On August 28, 2020, the IRS issued explanatory guidance on payroll tax deferral in response to an executive action signed by President Trump earlier in the month.
The IRS guidance (Notice 2020-65) on payroll tax deferral not only helps implement the executive action, it also offers employers some explanation as to how they can defer both withholding and payment of an employee’s share of Social Security tax when the employee’s wages fall below a certain threshold.
Although the executive order gives employers the opportunity to elect to defer the payroll tax, employees will still be obligated to pay Social Security taxes in the future (barring any Congressional legislation) via additional withholding from their paychecks
Payroll Tax Deferral Memorandum
In response to hardships imposed by the coronavirus pandemic, Trump signed a Presidential Memorandum early in August that permits the deferral of the employee portion of Social Security taxes for certain employees.
The memorandum directed the Treasury Department to defer withholding, deposit, and payment of an eligible employee’s share of Social Security taxes on wages or compensation paid between September 1, 2020 and December 31, 2020. It applies to employees whose wages or compensation, paid during any biweekly pay period, are less than $4,000. The payroll taxes deferred can be delayed without employers incurring any penalties, interest, or added tax.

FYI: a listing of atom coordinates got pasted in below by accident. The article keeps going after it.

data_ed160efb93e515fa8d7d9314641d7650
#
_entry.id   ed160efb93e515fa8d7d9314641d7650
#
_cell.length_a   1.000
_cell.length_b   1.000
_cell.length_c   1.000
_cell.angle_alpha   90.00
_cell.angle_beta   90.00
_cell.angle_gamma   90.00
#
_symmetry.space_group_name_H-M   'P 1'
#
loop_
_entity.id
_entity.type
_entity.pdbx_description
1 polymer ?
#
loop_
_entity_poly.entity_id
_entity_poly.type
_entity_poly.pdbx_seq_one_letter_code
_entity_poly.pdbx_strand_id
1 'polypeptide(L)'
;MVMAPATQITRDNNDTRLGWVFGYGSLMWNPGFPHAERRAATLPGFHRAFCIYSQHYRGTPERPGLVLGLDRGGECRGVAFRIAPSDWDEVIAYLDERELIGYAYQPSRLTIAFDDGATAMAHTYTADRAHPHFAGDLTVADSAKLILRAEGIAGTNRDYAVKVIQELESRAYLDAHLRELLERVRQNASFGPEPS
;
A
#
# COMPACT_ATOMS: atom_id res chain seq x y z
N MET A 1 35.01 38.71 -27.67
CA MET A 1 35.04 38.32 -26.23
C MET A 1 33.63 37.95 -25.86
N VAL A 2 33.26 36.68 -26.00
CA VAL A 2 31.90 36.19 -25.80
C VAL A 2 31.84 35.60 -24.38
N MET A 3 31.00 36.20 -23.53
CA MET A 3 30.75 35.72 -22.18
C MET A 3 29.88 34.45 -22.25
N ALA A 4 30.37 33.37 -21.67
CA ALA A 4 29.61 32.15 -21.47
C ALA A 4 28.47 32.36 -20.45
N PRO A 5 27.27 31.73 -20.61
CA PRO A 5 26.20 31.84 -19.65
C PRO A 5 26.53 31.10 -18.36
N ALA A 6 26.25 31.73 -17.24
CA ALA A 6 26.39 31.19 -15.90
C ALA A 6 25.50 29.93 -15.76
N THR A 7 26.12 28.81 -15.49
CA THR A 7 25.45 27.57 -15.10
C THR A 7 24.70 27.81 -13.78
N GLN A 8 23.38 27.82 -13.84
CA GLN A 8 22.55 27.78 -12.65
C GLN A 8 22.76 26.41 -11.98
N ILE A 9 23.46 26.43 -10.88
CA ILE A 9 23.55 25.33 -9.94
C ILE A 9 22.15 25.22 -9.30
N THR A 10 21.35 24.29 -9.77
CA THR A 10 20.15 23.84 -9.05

Rules of the New Guidance
Notice 2020-65 effectively allows employers to postpone the withholding and payment of the employee’s share of Social Security tax until the period beginning on January 1, 2021 and ending on April 30, 2021. Starting on May 1, 2021, penalties, interest, and additions to tax will begin to accrue against any taxes that remain unpaid as of that date.
As the payroll tax deferral only allows for the deferral on Social Security taxes but does not make an allowance for the forgiveness of tax, many employers are still struggling with how best to implement.
Although the payroll tax deferral guidance permits the employer to collect the total amount of taxes due from the employee, no clear rules or instructions have been laid out as to how the employer can collect that tax from employees who may leave their jobs before the deferred taxes come due.
Detractors on the Issue
Many business groups, such as the U.S. Chamber of Commerce, The National Payroll Reporting Consortium, and other trade associations, have deemed the implementation of payroll tax deferral both challenging to implement as well as unfair to employees who may be faced with larger tax bills if their employers exercise the option. Recognizing this, many employers may choose to withhold and pay required payroll taxes to the government, just as they have done in the past.
We will keep you updated as additional information about payroll tax deferral becomes available. If you need assistance about how to move forward, in the near term, please reach out to your Untracht Early advisor.